What’s Already Been Told
By Tonya Abari
The market is becoming oversaturated with diverse children’s books about hair.
In 2019, when I began querying Locs, Not Dreads for the second time since I first wrote the manuscript in 2013, much of the feedback that I received was that the market was becoming oversaturated with books about Black hair. With the success of Matthew A. Cherry’s Hair Love, Derrick Barnes’ Crown: An Ode to the Fresh Cut, Natasha Tarpley’s I Love My Hair, author/illustrator Sharee Miller and independently published natural hair series by Crystal Swain Bates – and with growing national support for The Crown Act – traditional book publishing and mainstream media further showcased the special relationship that Black folks have with hair. I didn’t have one picture book about Black hair as a child, so I’m ecstatic to fill my daughters’ bookshelves with mirrors. In this house, there is no such thing as too many! We buy them all.
Growing up in salon culture (my mom was a career cosmetologist), I’ve been around hair all my life. At one point, after returning my hair from its relaxed state to its natural state, I even thought I wanted to open up a natural hair salon. Although I never took that route, I knew as a children’s author that hair would be one of the many topics I wanted to explore. I queried many agents, cold pitched editors, and participated in Twitter pitch events. I did receive some initial interest, but I also was told that in the coming years there would be way too many books about Black hair.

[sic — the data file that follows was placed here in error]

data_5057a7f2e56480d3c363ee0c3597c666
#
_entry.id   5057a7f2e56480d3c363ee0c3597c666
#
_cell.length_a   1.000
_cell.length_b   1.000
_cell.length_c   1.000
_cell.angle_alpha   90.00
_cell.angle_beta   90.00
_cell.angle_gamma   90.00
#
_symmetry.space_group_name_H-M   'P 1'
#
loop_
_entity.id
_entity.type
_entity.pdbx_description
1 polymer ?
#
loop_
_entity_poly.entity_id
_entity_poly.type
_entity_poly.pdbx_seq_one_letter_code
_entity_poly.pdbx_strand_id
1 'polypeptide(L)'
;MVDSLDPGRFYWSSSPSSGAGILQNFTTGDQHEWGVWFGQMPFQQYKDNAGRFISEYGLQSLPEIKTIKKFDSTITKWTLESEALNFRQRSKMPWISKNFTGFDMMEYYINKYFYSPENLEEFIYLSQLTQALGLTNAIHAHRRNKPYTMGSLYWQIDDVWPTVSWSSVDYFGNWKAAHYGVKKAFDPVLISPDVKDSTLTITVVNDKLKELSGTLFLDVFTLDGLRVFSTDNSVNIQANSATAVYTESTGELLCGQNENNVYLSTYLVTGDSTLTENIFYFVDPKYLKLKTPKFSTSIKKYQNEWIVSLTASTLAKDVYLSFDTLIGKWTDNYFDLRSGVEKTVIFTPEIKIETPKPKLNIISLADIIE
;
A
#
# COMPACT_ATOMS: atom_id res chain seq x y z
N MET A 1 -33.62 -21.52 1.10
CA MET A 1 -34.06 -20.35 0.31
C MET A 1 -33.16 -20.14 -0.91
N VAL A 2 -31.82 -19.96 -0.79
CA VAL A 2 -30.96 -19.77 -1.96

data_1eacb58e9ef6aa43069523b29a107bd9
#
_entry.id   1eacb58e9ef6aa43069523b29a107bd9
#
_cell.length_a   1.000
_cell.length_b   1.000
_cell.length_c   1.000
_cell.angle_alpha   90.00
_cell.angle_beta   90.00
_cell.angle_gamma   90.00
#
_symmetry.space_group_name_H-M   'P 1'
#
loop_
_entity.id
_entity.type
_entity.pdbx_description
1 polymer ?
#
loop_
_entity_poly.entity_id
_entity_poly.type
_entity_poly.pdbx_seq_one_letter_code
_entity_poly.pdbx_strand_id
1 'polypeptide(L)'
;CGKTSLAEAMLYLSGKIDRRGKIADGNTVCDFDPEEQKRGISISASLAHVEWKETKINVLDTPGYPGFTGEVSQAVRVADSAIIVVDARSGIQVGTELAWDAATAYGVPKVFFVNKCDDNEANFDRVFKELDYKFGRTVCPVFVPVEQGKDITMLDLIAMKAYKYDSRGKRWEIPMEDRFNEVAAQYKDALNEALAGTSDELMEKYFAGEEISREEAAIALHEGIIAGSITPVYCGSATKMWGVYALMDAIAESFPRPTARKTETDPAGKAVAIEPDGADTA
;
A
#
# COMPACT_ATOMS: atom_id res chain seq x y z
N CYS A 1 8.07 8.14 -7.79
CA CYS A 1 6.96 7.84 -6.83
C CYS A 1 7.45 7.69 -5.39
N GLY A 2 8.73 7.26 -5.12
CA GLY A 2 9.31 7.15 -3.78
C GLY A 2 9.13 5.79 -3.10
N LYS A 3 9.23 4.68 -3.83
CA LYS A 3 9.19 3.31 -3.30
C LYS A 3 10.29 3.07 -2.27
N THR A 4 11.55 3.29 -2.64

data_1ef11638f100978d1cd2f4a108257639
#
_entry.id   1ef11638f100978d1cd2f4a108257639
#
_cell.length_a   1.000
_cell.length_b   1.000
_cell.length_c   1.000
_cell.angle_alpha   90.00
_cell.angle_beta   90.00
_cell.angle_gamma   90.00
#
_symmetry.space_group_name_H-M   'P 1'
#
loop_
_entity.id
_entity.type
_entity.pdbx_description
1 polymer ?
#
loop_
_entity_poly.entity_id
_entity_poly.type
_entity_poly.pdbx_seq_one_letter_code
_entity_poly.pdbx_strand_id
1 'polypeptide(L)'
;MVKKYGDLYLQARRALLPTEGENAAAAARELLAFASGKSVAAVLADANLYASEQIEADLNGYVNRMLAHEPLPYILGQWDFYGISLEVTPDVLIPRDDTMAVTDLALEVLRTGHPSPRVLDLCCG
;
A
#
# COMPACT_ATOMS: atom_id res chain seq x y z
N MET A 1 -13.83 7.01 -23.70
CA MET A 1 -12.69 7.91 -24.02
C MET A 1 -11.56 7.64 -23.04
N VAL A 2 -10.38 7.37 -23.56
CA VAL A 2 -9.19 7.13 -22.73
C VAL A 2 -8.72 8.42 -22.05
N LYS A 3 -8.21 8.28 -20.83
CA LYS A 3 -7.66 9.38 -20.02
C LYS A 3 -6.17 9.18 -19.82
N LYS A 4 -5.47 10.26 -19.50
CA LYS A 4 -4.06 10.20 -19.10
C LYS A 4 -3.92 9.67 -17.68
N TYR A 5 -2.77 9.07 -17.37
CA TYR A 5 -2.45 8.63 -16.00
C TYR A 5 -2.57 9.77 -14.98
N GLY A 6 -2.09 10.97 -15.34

Was I too late?
At first, I took this advice with a grain of salt because how many anthropomorphic books are out there? How many books with unicorns and princesses and ladybugs? Yes, there are now more books than what I had growing up about Black hair – but I haven’t seen my book yet. I had to keep this energy alive in my soul. But as rejections rolled in one by one, I wondered if there was enough room for my story. I finally found a great home for the book – with an indie editor/publisher who understood its significance from the jump. And I now realize that if I would have taken those words “it’s already been told” to heart, there might not be a Locs, Not Dreads publishing on September 5, 2023.
While Locs, Not Dreads is based loosely on my niece and her mom, who loc’d their hair well over a decade ago, the manuscript is littered with familiarities that I’ve experienced as a girl, woman, mother, student, and educator who is unapologetic about rocking natural and/or loc’d hair. In fact, as a teacher, I taught many lessons on denotation and connotation relating to Black hair terminology – and those lessons are ones that I’ll never forget (they are now memorialized in the pages of my debut picture book). I knew that fact alone separated Locs, Not Dreads from the other picture books that were on the market even if no one else had picked up on these nuances.
This brings me back to my original point. There can never be too many stories that exist, especially for groups that have historically been marginalized in traditional publishing. My advice to new writers who have stories that have seemingly already been told: tell your story anyway. The spectrum of our experiences run so deep. Perhaps the topic has been written about before – but it definitely hasn’t been written by you.